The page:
Heart disease is not caused by cholesterol.  Ok, don’t have a heart attack from what I just said.  Cholesterol is guilty by association when it comes to heart disease.  Having cholesterol in our bloodstream is not independently why we get clogged arteries.  Having damaged arteries and damaged cholesterol is why we get clogged arteries.  I will attempt the best analogy I can think of to explain what I mean, next.

Imagine your arteries are like a big sewer drain, the kind you see all the rainwater and leaves and gook and stuff go into on the side of the street in the curb.  Typically, the sewer drains are designed to expect a decent amount of water, leaves and gook; and when it rains a lot, everything just dumps in there and travels…well somewhere…(I don’t know exactly where it goes, but stay with me here!).  Think of the sewer drain pipes as your arteries, the water as your blood, and the leaves and gook as your cholesterol.  Even when there is a ton of leaves and gook, the sewer drain somehow seems to gather it all up and it flows nicely.  But when a twig or something gets caught in a little crack or something in the sewer drain, now all the leaves and gook are collecting around that twig.  Sometimes so much leaves and gook collect around that twig, or around many twigs, that the sewer pipe flow slows down and eventually can get backed up.  That twig is like a little damaged area of your artery.  Without the twig in the sewer pipe, the leaves and gook wouldn’t have gotten stuck; without damage to your artery, the cholesterol wouldn’t have gotten stuck.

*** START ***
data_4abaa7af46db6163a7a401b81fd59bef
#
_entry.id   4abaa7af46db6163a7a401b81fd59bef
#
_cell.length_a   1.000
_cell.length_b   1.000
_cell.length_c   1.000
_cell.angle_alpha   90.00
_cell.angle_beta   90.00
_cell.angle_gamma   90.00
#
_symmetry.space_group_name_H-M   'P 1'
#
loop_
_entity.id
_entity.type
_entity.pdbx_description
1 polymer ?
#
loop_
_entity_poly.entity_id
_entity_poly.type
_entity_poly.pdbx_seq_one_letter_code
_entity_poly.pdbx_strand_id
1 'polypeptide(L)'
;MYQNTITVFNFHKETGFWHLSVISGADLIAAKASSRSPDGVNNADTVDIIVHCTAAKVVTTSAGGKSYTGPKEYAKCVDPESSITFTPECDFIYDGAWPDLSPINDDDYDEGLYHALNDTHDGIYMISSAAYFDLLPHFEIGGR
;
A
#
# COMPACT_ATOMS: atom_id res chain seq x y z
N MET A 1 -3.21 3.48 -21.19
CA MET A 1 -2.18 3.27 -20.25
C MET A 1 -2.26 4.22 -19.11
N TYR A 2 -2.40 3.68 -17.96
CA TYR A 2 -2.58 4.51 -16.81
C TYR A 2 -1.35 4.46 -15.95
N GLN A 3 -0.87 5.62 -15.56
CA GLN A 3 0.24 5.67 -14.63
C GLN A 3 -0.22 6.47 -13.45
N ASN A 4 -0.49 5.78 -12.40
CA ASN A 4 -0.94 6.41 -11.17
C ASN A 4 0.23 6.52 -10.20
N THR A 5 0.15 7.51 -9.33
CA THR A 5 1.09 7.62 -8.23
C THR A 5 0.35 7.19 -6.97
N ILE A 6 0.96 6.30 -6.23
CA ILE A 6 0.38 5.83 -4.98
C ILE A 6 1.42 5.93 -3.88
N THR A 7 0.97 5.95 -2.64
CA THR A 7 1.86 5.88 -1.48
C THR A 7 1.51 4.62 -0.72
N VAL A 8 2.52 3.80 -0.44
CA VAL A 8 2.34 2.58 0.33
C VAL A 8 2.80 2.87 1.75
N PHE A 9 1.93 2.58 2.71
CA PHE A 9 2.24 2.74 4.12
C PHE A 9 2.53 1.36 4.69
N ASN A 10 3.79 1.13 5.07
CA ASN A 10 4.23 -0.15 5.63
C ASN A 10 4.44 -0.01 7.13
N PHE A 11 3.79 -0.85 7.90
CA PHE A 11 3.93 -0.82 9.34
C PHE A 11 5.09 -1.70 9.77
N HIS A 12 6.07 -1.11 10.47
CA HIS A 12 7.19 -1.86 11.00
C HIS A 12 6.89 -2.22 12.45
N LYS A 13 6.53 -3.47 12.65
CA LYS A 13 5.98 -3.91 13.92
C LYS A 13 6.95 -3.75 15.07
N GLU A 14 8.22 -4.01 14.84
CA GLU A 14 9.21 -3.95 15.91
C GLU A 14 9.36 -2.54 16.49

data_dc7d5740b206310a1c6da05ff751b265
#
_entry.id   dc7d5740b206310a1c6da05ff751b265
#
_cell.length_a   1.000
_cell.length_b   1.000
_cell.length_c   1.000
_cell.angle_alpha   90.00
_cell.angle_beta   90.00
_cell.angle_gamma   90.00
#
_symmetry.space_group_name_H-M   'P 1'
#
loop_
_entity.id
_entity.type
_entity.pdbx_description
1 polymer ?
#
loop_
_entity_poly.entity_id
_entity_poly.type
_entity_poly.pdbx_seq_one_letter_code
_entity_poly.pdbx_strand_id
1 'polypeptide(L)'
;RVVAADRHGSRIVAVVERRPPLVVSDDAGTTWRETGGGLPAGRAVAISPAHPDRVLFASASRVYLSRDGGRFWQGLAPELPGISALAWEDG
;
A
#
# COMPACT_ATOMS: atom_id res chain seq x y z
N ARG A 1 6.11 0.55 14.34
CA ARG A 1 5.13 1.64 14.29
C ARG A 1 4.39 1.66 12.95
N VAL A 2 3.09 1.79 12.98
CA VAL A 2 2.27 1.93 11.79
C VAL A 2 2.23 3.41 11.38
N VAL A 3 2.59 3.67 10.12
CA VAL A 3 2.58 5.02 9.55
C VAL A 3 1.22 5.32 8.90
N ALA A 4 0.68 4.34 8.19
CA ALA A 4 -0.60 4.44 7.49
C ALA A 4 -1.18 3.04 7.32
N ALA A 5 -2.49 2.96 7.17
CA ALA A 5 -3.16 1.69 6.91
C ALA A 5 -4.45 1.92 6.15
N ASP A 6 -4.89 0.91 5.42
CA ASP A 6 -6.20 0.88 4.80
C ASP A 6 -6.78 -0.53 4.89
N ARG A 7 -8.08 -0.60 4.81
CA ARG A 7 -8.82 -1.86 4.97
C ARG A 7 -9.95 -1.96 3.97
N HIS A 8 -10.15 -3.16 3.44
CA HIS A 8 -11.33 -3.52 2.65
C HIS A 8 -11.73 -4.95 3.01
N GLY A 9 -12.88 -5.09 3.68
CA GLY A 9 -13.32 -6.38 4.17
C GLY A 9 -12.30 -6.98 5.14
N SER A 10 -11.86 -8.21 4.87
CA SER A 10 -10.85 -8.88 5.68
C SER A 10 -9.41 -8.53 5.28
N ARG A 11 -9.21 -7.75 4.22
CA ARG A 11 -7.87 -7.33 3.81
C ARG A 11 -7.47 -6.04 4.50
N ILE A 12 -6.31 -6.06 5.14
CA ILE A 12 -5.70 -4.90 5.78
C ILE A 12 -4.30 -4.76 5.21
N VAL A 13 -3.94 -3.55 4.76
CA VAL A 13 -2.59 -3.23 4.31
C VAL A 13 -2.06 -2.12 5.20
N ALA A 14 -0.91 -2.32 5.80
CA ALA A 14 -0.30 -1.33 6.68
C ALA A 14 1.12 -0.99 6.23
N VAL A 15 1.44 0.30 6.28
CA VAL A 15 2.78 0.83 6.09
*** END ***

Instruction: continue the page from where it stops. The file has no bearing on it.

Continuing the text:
So…it’s not the presence of cholesterol that causes heart disease; sure, too much cholesterol is like too much leaves and gook in the sewer:  it increases the likelihood of clogging if damage occurs.  But, if you’re tracking here, the real problem is the damage itself.  What causes this damage in our arteries?  Many things do, but in the context of today’s discussion, it’s inadequate omega-3 fatty acids, inadequate fiber and antioxidants, too much refined/processed carbohydrate, and inadequate exercise mostly.  Antioxidants are pretty important in the case of preventing damage to our arteries, because antioxidants sort of neutralize the “bad stuff” that damages our cholesterol and our artery walls.  When we have high cholesterol, we are given medications to reduce the cholesterol; but that doesn’t solve the real issue.  Even people without high cholesterol have heart attacks.